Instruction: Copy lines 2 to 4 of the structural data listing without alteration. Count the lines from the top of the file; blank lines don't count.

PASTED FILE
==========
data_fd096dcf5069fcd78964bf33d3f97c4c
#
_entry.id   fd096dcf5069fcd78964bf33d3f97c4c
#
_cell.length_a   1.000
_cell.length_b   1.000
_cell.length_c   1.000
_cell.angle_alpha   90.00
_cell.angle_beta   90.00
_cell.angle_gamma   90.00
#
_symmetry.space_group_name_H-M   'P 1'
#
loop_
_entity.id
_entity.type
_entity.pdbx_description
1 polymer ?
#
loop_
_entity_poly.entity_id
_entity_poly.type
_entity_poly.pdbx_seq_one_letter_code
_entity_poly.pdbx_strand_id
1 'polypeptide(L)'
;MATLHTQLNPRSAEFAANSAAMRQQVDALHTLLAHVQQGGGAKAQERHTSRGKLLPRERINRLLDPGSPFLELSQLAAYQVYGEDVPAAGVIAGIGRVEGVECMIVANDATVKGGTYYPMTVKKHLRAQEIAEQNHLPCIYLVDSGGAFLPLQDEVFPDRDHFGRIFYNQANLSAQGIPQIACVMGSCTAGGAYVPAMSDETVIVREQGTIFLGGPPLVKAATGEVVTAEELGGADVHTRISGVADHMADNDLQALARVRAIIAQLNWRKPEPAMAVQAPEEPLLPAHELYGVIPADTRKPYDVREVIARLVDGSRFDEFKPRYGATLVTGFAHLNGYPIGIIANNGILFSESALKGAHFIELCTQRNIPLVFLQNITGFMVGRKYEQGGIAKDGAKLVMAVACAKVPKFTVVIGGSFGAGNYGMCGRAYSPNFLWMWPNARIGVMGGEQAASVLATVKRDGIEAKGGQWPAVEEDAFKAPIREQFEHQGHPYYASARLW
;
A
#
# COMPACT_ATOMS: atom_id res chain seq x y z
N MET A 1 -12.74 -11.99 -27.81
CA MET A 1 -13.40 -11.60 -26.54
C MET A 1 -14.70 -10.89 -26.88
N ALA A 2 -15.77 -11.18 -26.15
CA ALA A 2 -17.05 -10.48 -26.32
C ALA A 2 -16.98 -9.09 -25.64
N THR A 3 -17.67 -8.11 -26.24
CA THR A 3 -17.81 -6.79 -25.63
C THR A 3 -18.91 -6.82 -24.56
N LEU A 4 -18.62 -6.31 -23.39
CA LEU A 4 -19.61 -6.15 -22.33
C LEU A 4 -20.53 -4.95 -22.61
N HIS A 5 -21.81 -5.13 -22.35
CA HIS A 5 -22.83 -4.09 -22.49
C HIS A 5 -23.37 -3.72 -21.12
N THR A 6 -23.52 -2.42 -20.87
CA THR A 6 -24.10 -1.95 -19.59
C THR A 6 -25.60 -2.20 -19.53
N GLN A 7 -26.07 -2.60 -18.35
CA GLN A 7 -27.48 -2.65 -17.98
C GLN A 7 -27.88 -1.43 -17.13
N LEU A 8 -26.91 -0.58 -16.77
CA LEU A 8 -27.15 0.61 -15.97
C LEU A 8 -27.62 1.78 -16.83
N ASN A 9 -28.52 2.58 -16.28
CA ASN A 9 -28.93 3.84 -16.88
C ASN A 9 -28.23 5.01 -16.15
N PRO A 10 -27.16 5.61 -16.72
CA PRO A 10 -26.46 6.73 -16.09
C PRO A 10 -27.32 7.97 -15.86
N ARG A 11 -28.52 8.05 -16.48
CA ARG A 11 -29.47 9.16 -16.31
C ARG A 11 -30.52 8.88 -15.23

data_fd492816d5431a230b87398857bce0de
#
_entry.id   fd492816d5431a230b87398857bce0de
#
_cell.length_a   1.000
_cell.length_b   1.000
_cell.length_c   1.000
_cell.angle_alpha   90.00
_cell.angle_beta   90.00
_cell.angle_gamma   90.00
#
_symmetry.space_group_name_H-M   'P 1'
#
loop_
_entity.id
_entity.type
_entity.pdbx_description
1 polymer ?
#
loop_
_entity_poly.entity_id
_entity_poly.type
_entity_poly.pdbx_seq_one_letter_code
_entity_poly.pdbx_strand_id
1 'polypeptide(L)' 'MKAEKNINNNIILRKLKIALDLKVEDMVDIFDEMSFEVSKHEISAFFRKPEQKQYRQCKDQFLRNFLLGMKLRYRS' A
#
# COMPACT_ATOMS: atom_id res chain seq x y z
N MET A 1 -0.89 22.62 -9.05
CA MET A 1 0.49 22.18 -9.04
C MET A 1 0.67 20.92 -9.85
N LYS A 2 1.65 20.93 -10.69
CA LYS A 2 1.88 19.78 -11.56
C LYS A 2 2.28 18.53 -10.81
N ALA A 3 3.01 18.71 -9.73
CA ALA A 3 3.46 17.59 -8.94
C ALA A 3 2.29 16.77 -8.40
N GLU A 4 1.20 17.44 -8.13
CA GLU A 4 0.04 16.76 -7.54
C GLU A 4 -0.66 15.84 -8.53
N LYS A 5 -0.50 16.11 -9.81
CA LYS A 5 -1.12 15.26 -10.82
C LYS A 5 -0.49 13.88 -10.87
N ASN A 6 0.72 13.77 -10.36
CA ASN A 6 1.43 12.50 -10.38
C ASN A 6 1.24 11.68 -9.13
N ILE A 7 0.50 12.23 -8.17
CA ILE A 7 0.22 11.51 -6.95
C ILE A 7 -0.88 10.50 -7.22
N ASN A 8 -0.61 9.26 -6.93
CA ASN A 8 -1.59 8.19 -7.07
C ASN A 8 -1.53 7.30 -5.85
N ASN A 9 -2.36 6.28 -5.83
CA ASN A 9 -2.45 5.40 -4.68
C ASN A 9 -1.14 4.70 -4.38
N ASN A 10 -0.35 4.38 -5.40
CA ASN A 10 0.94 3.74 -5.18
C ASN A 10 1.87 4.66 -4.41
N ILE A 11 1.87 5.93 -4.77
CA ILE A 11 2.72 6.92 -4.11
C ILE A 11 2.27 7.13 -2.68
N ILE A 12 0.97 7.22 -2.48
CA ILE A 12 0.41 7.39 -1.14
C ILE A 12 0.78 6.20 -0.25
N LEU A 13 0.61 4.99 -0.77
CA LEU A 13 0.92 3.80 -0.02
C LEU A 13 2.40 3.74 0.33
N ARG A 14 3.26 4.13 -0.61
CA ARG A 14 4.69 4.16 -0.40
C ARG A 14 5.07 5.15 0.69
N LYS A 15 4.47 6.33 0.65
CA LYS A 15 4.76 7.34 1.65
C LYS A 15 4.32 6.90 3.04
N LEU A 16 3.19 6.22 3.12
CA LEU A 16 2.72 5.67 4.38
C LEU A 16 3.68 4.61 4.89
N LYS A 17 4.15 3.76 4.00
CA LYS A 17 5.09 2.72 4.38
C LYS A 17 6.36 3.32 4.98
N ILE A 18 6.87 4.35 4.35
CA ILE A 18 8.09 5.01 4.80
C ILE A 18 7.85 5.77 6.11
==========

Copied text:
#
_entry.id   fd096dcf5069fcd78964bf33d3f97c4c
#